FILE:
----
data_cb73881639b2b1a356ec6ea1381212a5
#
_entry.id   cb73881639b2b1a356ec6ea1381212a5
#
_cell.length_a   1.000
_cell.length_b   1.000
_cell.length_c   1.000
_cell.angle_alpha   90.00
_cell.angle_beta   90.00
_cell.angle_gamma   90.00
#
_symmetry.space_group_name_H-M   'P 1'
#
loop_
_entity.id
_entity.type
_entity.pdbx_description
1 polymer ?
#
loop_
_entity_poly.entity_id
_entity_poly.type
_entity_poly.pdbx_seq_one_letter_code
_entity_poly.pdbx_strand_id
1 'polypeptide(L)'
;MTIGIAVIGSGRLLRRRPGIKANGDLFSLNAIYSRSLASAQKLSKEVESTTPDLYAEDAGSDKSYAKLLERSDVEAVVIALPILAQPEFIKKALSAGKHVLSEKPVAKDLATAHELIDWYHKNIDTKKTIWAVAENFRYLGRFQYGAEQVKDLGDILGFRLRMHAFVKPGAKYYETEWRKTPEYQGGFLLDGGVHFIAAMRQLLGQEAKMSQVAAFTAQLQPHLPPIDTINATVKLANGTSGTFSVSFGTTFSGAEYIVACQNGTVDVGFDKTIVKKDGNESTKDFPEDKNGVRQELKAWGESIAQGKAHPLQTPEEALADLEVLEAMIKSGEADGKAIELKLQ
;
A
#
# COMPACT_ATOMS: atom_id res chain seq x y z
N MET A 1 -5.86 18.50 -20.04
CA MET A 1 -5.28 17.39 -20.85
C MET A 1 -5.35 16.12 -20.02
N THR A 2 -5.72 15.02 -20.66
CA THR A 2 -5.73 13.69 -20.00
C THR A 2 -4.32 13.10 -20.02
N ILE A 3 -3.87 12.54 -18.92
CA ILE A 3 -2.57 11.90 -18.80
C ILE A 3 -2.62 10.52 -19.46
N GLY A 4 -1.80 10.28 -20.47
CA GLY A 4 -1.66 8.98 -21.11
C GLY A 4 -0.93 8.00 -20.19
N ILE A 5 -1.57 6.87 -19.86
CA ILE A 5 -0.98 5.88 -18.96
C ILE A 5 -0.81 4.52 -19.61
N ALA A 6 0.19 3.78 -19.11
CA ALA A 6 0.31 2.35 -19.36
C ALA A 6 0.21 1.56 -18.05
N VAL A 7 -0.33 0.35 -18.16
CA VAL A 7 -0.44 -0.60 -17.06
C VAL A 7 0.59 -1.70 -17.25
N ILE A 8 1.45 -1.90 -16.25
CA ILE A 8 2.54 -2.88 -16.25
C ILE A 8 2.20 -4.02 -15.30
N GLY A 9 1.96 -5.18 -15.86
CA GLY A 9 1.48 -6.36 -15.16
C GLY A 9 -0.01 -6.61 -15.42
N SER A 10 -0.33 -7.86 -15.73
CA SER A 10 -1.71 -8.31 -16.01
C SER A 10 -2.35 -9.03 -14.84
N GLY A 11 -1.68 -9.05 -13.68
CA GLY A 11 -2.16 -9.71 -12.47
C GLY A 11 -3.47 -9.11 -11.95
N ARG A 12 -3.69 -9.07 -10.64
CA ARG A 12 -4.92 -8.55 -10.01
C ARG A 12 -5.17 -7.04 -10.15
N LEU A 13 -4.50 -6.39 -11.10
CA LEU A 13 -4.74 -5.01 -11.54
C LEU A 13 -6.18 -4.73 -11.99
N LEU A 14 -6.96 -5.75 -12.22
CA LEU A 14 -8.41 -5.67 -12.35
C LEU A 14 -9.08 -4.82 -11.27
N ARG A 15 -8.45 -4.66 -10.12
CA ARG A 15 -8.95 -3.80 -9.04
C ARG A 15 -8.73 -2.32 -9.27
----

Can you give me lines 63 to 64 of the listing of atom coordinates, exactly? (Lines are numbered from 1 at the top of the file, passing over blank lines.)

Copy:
C GLY A 11 -3.47 -9.11 -11.95
N ARG A 12 -3.69 -9.07 -10.64